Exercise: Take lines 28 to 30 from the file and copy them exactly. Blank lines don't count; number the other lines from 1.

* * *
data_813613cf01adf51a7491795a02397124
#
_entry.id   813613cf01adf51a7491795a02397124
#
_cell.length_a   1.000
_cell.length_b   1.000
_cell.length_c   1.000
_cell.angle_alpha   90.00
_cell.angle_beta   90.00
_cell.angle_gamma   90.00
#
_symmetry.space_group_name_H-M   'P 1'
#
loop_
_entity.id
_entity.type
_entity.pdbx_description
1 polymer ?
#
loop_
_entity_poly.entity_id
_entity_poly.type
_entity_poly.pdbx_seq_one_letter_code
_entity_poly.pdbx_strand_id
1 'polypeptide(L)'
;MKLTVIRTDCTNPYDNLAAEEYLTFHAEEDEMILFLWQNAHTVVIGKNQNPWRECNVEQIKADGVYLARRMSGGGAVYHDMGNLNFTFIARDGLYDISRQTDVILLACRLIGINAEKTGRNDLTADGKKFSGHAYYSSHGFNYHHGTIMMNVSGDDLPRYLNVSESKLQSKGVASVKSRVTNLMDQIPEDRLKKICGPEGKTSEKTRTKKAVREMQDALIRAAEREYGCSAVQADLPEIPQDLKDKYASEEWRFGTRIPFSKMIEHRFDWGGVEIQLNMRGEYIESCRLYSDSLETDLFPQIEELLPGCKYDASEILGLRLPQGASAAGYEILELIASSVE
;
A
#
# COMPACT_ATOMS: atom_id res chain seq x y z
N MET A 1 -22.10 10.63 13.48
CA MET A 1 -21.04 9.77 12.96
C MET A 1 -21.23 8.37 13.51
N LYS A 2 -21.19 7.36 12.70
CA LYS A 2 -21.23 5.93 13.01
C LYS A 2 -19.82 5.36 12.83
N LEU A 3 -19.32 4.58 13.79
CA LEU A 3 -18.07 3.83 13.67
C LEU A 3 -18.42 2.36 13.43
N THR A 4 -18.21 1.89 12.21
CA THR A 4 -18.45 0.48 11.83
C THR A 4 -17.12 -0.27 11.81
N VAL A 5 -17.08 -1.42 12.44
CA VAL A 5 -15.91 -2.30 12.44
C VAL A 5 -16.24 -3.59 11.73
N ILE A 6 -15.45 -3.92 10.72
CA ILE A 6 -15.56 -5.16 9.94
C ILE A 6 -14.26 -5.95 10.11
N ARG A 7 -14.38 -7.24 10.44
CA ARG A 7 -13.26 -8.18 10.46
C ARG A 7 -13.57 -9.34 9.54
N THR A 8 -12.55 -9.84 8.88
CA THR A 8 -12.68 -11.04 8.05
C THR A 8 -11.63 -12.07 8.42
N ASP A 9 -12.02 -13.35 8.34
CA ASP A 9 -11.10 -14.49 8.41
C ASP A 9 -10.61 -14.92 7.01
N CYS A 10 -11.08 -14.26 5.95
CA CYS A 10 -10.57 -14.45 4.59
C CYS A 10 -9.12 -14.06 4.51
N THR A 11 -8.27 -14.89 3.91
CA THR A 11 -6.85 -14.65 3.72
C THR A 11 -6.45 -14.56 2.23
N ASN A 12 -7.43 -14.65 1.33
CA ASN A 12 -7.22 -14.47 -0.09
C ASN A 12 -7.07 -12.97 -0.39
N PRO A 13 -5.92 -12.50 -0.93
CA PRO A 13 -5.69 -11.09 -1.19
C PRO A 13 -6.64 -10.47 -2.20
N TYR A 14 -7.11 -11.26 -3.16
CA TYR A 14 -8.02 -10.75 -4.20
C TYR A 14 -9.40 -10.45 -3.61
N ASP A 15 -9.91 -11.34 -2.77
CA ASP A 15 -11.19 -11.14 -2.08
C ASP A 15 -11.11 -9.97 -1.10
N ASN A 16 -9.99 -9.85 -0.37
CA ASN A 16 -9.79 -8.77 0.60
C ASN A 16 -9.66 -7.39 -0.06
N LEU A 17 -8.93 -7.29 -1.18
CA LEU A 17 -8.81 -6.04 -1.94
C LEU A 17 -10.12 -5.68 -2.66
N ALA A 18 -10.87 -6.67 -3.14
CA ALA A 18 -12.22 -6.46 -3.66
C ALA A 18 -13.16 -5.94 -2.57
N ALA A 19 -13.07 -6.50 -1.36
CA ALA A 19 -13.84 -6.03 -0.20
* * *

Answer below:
A
#
# COMPACT_ATOMS: atom_id res chain seq x y z